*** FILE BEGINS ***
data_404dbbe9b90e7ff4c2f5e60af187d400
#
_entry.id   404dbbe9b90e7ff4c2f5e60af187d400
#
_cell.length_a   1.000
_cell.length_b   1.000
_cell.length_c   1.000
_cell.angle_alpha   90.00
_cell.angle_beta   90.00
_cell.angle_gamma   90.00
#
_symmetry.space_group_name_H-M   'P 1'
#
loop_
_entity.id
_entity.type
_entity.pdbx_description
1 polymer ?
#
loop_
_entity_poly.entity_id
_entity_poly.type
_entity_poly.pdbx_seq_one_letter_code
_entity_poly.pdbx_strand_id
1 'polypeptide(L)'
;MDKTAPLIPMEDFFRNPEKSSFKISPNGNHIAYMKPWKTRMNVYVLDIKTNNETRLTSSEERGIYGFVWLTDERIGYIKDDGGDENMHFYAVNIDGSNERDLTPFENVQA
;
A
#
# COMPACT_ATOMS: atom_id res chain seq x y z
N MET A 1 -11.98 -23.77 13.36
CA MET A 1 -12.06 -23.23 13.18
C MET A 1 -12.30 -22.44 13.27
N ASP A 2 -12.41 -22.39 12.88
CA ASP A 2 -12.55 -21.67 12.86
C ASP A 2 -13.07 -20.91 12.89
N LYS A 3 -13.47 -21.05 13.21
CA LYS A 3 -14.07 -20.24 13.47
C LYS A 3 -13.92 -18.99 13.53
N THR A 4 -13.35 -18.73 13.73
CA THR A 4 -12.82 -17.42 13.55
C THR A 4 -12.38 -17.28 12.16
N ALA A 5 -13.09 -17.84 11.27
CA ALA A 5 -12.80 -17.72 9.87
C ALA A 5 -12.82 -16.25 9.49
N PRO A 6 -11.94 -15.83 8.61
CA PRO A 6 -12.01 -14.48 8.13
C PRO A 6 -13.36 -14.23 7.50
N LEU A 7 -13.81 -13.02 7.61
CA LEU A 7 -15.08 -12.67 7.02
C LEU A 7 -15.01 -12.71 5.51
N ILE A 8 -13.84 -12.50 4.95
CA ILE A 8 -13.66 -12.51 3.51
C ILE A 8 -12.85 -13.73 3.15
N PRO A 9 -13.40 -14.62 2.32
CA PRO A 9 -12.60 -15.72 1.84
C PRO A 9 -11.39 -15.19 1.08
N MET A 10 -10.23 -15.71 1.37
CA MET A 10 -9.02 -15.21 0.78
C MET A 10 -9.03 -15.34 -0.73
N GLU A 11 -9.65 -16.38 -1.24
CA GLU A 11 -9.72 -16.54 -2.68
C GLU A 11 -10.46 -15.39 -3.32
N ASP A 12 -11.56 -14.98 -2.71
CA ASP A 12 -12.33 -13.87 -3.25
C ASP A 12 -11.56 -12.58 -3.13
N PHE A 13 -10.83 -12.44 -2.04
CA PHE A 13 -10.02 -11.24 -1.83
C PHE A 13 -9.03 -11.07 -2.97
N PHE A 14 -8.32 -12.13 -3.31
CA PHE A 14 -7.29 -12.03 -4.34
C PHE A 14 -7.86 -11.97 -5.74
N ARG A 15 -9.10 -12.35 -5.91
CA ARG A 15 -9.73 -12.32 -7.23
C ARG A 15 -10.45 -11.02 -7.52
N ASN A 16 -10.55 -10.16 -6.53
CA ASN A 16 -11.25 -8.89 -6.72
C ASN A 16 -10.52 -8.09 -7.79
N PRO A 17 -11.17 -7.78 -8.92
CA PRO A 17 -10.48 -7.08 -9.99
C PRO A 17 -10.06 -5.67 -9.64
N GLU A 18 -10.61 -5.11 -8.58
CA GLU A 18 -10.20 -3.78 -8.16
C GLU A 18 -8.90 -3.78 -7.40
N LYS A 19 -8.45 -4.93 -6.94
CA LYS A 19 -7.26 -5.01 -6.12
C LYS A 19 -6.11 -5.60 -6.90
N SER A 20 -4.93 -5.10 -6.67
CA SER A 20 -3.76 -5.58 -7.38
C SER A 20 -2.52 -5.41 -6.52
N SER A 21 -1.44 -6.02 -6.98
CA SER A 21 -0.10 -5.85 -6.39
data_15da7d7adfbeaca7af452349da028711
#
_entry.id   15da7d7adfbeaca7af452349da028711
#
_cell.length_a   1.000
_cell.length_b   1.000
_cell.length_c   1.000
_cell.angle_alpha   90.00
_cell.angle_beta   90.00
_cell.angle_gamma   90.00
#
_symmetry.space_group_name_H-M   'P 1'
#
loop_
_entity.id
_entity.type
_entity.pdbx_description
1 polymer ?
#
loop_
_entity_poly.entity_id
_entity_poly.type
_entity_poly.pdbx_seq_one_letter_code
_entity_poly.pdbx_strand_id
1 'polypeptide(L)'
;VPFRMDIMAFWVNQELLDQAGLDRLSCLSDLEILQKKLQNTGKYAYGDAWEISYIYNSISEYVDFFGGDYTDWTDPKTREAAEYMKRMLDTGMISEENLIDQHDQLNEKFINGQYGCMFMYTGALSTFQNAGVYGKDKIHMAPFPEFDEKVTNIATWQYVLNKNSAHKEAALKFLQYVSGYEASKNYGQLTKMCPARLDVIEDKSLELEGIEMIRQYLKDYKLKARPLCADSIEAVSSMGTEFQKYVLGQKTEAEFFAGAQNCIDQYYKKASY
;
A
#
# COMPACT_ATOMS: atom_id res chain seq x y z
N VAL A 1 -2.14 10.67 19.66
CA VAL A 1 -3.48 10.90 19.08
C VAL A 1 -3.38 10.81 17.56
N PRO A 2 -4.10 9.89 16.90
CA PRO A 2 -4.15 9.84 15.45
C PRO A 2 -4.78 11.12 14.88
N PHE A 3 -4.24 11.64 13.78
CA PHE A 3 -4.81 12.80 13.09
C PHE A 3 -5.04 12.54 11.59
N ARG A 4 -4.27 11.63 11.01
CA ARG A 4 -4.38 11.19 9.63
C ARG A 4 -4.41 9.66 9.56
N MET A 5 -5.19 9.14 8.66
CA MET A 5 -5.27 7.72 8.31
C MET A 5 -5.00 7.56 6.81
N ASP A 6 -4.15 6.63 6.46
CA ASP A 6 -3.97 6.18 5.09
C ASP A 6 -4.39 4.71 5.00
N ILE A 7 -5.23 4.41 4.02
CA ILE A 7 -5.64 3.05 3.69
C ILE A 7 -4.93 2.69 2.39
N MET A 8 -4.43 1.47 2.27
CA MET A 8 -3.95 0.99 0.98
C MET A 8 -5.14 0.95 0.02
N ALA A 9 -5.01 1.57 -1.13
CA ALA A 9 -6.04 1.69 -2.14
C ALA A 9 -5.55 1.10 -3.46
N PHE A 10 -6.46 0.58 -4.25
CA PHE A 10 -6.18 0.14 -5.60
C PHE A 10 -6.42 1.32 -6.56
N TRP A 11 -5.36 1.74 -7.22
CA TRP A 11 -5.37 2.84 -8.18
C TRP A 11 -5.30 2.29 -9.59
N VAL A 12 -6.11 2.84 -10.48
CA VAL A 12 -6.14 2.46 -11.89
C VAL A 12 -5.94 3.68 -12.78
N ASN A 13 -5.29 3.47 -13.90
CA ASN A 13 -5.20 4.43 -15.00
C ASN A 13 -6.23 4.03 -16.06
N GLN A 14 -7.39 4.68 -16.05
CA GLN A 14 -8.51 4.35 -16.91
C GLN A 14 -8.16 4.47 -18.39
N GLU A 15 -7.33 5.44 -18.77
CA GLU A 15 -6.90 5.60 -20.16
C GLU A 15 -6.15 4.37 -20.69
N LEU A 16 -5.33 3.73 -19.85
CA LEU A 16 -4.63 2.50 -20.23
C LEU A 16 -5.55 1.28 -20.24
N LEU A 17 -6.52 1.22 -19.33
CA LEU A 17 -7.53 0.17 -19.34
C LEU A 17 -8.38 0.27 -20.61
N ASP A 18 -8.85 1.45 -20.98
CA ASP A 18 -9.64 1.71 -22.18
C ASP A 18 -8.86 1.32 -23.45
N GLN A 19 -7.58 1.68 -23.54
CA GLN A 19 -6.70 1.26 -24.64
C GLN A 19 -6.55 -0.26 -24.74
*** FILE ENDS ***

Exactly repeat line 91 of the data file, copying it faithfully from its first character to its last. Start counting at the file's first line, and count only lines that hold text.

N SER A 21 -1.44 -6.02 -6.98